Brenda Mengeling
The Nero Wolfe mysteries by Rex Stout are some of my all time favorites, and Gambit is a good one. The story opens with Wolfe trying to get out of an appointment for a job because he is busy burning, page by page, the new, third edition of Webster's New International Dictionary, Unabridged. It is subversive. But since his appointment, Miss Sally Blount, agrees with Wolfe that "infer" and "imply" may not be used interchangeably, he agrees to take her case (she also refers to him as a wizard who c...more
Carl Alves
Gambit is the first Nero Wolfe mystery that I've read. The thing that I found most interesting about it were the characters. Nero Wolfe is every bit the enigmatic genius that he is purported to be. It was hard to imagine a private detective who never leaves his house, and has another detective who does all of his leg work, but Wolfe manages to make it work. I also enjoyed the character of Cramer, who comes off as the cool, tough guy. He's a bit more stereotypical than Wolfe, but he is still well...more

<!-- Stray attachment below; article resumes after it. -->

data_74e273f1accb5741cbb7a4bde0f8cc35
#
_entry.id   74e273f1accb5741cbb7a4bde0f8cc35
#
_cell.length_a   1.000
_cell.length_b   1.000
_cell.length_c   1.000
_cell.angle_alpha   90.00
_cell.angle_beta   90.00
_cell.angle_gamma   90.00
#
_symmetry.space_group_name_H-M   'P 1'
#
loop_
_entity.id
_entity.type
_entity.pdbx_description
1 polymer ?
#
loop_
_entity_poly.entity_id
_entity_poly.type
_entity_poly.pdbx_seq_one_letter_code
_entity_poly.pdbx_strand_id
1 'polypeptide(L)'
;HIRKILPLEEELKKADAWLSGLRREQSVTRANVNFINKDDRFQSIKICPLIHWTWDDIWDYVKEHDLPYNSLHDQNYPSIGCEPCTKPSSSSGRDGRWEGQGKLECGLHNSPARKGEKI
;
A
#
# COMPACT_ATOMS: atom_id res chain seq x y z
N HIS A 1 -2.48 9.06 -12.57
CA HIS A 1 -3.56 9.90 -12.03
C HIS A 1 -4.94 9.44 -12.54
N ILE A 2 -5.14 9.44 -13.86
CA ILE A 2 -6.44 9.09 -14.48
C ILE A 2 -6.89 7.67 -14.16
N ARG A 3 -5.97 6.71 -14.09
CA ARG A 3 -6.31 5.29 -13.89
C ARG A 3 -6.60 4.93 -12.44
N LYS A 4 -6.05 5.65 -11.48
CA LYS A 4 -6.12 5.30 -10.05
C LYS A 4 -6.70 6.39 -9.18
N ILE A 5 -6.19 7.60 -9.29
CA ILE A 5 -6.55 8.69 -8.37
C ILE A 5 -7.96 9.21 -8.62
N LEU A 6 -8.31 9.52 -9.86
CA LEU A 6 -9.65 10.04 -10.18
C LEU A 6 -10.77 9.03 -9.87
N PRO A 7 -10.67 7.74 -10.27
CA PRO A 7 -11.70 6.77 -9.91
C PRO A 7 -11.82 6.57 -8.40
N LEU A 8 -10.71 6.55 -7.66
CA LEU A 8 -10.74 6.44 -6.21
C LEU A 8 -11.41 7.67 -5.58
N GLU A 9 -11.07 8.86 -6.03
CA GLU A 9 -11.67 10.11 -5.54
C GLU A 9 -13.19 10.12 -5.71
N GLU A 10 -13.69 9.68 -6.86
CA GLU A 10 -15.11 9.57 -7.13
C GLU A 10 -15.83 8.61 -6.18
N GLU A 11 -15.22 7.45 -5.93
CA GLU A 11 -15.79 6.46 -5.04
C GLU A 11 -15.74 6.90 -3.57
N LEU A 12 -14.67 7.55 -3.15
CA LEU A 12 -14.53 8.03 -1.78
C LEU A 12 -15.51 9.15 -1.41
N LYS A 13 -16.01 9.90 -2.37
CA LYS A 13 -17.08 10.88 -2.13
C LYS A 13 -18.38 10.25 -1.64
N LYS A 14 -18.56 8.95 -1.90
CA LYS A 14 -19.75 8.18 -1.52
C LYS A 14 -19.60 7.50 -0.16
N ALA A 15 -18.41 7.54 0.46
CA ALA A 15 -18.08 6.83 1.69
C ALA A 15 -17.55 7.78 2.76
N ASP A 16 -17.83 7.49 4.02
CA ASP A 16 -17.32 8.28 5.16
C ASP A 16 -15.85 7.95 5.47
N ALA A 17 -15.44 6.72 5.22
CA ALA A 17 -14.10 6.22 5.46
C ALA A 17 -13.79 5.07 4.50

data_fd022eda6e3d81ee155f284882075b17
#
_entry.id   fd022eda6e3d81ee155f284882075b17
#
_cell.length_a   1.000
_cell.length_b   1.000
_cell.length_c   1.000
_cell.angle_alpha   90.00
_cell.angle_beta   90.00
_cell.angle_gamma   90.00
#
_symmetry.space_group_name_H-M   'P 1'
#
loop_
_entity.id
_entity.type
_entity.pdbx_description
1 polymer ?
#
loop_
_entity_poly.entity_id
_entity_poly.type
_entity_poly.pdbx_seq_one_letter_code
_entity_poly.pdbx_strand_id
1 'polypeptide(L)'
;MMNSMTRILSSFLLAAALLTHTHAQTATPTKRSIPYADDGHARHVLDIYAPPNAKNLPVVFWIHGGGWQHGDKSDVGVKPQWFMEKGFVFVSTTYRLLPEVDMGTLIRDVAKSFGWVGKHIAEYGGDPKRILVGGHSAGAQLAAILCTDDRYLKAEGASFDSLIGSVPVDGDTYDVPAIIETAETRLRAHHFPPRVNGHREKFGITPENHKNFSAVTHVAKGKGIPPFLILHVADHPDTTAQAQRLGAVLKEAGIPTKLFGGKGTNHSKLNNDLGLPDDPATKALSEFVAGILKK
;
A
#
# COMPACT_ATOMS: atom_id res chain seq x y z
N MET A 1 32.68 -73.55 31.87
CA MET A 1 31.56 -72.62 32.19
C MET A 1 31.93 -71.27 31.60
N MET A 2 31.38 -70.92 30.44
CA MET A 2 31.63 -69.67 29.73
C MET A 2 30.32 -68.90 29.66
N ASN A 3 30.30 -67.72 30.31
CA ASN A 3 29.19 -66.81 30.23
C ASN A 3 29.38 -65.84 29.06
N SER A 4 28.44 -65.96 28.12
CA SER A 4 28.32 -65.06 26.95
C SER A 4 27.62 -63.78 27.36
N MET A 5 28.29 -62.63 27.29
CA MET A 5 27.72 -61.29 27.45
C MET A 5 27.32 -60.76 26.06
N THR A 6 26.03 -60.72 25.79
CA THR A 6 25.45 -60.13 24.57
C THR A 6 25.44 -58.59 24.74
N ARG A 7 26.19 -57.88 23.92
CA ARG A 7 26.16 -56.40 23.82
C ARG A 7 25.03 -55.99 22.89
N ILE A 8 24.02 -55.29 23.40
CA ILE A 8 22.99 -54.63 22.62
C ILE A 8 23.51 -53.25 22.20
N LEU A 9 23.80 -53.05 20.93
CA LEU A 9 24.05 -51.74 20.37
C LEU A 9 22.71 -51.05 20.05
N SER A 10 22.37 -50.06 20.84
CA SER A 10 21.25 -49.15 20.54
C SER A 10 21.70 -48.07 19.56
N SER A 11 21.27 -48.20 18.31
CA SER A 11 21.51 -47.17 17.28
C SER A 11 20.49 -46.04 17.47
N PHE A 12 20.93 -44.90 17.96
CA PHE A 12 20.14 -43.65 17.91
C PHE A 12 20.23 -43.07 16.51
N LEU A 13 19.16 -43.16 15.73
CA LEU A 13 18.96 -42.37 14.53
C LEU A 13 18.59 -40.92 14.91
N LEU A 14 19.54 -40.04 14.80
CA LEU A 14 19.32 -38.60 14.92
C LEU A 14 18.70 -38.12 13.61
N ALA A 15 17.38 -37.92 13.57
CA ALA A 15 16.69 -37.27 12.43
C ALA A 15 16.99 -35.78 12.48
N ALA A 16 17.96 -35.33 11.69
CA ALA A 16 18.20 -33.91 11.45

Adam Graham
A prominent citizen is accused of murdering one of his daughter's suitors by poisoning his drink while he's engaged in a blindfolded chess match with 12 different chess players. Wolfe is hired by the daughter of the accused who believes that her father's lawyer is up to no good due to being in love with her mother. The lawyer opposes hiring Wolfe which means Wolfe must free his client's father without his cooperation.

The language of Chess figures prominently in the story. Indeed, the title of th...more
Marilyn Maya
This is a hard review to write because I loved the characters of the book and the writing and even the mystery is a well plotted on yet I can't give it more stars because of the old fashioned and even contemptible idea of women.